Myanmar’s Suu Kyi Charged With Bribery, Faces 15 Years In Prison
(Bloomberg) -- Myanmar’s military regime piled more charges on ousted leader Aung San Suu Kyi as it seeks to justify a Feb. 1 coup and ensure she stays behind bars.
The junta charged Suu Kyi with violating an anti-corruption law, which would face her a maximum of 15 years in prison, according to a broadcast on state-run MRTV. That adds to four other charges the junta previously filed at a court in Naypyidaw, the capital.
The broadcast showed a video clip of Say Paing Construction Co chairman Maung Weik saying that he paid $550,000 to Suu Kyi at her residence in four batches from 2018 to 2020 April in order to be able to do his projects smoothly. He said there were no witnesses.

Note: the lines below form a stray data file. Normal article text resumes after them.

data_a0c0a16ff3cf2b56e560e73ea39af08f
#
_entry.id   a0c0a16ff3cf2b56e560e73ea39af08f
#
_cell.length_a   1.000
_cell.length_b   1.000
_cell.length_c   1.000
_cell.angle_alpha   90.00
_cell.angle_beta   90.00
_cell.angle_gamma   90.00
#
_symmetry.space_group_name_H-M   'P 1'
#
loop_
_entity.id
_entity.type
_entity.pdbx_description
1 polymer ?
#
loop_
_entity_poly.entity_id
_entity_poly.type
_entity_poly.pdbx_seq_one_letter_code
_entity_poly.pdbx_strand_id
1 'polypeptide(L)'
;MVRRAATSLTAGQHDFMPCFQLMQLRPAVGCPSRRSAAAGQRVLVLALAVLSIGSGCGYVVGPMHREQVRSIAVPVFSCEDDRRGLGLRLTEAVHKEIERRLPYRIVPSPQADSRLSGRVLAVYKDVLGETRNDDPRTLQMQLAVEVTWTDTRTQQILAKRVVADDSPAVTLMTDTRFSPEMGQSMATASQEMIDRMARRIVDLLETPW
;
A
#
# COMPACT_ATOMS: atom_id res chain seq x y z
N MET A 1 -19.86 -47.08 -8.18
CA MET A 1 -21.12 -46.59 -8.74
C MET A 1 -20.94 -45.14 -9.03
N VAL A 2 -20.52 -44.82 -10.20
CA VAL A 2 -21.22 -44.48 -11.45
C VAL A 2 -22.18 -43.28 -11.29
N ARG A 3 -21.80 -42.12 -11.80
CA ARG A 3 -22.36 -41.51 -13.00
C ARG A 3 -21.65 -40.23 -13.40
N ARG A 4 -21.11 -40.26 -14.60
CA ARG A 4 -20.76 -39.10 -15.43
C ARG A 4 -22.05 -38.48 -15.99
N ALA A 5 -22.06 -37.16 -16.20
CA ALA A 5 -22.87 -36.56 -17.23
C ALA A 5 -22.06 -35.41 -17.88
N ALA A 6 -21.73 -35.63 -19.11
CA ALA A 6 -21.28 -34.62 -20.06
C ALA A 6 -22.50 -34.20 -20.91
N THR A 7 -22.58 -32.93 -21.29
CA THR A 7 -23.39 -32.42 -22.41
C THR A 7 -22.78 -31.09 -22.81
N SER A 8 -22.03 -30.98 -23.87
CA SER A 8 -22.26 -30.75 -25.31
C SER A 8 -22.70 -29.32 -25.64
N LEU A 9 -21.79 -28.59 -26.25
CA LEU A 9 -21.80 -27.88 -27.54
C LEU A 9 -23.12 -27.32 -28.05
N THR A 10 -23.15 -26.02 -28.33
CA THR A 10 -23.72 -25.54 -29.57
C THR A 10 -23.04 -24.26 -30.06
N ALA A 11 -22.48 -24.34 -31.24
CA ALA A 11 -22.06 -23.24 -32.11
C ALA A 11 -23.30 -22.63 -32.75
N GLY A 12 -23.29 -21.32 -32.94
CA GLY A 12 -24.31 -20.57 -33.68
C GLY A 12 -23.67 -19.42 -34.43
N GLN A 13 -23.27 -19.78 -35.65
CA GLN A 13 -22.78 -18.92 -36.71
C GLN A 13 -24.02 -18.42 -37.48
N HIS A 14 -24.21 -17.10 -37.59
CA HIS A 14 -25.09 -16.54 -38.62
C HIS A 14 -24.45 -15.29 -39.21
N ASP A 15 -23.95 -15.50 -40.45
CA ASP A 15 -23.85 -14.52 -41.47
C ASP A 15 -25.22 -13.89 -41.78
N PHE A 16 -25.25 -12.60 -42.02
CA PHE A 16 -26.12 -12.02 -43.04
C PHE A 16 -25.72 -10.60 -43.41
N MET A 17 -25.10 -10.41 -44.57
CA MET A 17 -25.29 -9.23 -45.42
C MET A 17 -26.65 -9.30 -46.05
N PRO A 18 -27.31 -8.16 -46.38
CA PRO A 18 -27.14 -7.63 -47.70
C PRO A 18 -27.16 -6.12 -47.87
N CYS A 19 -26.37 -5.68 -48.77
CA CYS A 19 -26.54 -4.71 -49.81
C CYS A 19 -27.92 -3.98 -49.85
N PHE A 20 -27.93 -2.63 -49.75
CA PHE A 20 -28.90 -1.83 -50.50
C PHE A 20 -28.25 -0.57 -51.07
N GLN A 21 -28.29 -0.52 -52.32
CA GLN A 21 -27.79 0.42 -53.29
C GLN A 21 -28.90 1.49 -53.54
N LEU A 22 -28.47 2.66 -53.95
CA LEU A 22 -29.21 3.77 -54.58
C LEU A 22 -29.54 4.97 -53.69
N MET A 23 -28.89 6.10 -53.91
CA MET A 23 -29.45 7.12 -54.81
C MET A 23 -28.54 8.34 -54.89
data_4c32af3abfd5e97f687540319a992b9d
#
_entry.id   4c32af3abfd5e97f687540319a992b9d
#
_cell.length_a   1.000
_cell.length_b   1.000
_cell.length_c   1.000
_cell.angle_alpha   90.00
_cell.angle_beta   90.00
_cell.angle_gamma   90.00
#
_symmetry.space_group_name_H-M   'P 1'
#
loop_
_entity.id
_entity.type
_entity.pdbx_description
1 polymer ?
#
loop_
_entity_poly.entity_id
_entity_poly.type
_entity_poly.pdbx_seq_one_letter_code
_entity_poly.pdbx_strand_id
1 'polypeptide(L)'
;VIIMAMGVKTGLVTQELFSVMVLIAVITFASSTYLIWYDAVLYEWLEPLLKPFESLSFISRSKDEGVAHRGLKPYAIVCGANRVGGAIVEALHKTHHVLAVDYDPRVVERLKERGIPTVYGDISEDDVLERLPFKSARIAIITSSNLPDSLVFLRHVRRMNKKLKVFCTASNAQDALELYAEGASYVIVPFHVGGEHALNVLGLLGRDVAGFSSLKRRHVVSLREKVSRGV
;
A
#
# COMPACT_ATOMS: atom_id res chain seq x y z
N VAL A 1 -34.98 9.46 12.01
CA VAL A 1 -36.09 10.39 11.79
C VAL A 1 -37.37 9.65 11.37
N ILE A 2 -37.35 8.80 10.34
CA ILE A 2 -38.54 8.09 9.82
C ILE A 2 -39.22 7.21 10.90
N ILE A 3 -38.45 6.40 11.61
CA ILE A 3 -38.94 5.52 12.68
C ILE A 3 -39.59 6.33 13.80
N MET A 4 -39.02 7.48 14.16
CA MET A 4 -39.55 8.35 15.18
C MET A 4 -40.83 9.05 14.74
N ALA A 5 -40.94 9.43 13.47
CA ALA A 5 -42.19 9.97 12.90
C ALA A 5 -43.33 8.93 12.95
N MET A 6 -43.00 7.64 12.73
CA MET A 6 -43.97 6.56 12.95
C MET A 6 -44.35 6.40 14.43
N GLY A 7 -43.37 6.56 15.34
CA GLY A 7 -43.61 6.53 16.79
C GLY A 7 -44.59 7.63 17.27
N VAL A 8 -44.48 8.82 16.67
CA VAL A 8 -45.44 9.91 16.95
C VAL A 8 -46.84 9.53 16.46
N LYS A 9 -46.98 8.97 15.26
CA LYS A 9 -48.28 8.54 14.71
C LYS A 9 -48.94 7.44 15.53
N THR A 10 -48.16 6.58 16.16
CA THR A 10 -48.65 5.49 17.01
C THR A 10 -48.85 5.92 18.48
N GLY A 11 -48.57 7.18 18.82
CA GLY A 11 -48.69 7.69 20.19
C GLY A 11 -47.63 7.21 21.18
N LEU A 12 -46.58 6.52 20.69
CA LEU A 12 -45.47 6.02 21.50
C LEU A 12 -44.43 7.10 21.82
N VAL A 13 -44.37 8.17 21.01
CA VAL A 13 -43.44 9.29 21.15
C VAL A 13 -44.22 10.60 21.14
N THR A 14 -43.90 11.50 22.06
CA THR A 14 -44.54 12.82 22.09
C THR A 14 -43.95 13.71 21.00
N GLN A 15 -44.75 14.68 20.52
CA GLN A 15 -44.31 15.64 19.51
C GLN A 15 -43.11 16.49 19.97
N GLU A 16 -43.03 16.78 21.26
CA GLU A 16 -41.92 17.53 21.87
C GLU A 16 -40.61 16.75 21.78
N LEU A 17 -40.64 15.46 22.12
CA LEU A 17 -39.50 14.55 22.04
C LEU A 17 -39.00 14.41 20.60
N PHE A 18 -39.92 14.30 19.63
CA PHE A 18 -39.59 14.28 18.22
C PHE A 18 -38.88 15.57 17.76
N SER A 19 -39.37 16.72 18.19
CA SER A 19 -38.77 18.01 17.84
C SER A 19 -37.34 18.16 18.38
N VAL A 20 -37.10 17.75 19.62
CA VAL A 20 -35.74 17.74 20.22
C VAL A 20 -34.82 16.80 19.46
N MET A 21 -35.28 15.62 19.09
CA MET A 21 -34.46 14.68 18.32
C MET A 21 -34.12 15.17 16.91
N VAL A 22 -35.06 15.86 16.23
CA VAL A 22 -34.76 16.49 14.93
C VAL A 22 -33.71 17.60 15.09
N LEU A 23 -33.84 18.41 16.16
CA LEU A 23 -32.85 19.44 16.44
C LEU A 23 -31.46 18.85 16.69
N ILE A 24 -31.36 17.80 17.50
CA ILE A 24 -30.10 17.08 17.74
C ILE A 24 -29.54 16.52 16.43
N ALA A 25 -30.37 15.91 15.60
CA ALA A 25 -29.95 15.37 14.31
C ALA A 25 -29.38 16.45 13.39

Authorities have prevented Suu Kyi from meeting with her legal team, which has denied wrongdoing and views all the charges as political. A court hearing for Suu Kyi scheduled on March 15 was postponed due to a lack of internet at the court, as the regime cuts communications to stem nationwide protests that have left more than 200 people dead.
The junta accused Suu Kyi of using some funds donated to Daw Khin Kyi Foundation for personal gain, leasing state-owned land for the foundation’s office and purchasing land for a vocational training center in Naypyidaw at a lower price than the market value. Previously, Suu Kyi was charged under the Export-Import Law, the Natural Disaster Management Law, Telecommunications Law and Incitement under a section of the colonial-era penal code.
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